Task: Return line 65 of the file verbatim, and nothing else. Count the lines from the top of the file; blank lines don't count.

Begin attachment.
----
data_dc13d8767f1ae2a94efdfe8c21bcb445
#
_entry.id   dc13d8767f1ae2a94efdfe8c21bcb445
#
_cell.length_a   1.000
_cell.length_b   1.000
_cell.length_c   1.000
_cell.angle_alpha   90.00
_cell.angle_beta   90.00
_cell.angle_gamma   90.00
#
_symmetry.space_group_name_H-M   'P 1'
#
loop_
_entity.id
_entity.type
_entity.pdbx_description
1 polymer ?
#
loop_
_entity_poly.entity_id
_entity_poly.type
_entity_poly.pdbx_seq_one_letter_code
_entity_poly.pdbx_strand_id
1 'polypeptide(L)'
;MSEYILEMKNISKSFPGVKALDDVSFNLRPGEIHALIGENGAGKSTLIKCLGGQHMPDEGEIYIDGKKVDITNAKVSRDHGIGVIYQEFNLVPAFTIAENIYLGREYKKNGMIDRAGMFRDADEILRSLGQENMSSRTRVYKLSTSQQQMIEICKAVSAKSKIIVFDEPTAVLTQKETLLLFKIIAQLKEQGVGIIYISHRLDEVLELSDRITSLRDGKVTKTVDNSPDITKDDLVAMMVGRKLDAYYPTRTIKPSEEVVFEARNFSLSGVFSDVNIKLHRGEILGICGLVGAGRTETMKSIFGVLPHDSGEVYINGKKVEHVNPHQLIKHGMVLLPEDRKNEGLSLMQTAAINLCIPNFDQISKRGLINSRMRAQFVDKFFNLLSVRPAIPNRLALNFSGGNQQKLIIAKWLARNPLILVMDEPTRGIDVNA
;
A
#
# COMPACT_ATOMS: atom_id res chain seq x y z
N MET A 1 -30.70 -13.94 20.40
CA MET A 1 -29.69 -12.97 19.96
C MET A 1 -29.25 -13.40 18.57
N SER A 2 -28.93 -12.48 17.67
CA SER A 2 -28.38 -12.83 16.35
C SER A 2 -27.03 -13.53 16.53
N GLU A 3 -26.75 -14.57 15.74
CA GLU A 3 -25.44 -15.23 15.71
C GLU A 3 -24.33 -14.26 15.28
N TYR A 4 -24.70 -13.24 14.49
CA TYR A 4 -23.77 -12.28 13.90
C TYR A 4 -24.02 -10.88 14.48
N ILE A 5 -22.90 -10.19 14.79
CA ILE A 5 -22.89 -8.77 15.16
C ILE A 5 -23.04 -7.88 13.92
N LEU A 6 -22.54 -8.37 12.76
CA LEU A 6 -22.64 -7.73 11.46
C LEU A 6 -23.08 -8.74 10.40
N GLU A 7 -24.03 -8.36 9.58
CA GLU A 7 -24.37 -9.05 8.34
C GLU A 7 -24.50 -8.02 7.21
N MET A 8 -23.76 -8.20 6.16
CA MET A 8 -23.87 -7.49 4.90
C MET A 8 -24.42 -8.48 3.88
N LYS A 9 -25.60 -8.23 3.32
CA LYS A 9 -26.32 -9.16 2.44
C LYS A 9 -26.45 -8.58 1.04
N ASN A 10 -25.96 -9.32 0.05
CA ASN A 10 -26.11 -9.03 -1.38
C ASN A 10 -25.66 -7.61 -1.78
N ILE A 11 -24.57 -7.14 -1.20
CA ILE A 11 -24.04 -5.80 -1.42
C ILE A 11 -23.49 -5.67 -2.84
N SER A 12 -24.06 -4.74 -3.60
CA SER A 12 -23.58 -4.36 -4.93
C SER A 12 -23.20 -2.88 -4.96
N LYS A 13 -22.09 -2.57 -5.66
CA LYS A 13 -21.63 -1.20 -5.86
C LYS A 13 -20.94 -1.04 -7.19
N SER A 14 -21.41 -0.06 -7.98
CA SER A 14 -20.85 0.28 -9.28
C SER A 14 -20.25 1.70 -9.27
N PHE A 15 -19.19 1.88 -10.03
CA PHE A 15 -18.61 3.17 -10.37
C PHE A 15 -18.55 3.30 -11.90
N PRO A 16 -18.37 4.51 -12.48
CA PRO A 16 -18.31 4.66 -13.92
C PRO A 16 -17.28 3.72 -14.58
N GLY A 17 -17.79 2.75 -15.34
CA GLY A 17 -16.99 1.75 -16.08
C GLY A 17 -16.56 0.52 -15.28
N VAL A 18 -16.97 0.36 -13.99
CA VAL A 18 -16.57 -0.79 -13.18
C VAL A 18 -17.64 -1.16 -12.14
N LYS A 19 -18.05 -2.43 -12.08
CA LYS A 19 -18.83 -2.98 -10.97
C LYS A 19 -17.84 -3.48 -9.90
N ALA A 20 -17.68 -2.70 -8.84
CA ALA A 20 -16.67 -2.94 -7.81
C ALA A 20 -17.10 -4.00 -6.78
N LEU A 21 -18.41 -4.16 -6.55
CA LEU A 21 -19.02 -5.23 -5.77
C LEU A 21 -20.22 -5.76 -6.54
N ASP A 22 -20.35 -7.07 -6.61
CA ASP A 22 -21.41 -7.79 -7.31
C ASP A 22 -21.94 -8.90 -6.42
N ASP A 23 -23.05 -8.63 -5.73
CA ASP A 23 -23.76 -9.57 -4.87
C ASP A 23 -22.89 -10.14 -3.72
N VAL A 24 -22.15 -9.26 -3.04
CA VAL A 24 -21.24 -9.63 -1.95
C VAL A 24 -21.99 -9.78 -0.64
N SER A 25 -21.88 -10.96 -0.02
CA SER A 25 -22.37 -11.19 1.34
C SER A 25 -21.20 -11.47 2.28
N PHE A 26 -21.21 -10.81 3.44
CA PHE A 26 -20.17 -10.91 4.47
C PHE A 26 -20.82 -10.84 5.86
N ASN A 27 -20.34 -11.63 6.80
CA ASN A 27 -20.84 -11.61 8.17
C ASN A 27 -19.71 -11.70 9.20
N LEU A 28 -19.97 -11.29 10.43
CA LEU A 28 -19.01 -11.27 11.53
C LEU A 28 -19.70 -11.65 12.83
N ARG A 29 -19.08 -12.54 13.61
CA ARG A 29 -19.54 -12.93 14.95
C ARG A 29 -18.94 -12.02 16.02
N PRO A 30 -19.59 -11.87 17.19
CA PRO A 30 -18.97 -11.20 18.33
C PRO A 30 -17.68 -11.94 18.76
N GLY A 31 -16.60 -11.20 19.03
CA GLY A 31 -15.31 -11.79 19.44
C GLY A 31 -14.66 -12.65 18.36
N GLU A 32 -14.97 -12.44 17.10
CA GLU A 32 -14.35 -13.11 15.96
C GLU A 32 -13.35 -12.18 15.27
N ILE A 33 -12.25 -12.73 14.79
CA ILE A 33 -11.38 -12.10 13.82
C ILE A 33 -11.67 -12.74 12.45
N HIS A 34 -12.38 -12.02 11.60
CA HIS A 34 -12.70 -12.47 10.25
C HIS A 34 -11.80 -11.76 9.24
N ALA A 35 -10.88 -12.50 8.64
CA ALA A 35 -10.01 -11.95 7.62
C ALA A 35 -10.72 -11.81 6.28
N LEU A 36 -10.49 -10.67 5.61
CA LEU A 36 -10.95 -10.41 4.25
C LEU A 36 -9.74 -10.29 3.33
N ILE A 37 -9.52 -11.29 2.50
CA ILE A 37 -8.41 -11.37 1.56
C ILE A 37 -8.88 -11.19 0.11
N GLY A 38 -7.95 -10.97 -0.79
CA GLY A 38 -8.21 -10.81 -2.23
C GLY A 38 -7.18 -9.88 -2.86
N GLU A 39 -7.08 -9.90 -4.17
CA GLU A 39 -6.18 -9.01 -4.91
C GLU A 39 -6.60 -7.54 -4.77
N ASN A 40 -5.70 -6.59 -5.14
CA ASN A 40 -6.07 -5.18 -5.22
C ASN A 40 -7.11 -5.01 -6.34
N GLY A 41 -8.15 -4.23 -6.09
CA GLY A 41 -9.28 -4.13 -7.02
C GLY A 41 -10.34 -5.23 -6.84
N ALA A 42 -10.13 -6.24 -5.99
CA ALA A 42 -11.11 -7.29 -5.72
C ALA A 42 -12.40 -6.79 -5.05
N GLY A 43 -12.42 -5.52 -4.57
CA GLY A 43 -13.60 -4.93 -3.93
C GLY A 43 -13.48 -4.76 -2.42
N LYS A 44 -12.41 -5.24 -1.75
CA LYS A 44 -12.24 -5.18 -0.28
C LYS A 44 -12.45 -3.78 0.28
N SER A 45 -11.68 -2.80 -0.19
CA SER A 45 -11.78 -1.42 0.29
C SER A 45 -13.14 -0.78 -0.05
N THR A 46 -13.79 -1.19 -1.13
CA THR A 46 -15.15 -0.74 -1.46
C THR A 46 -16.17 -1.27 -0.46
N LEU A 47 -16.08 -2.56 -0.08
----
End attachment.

CA SER A 12 -23.58 -4.36 -4.93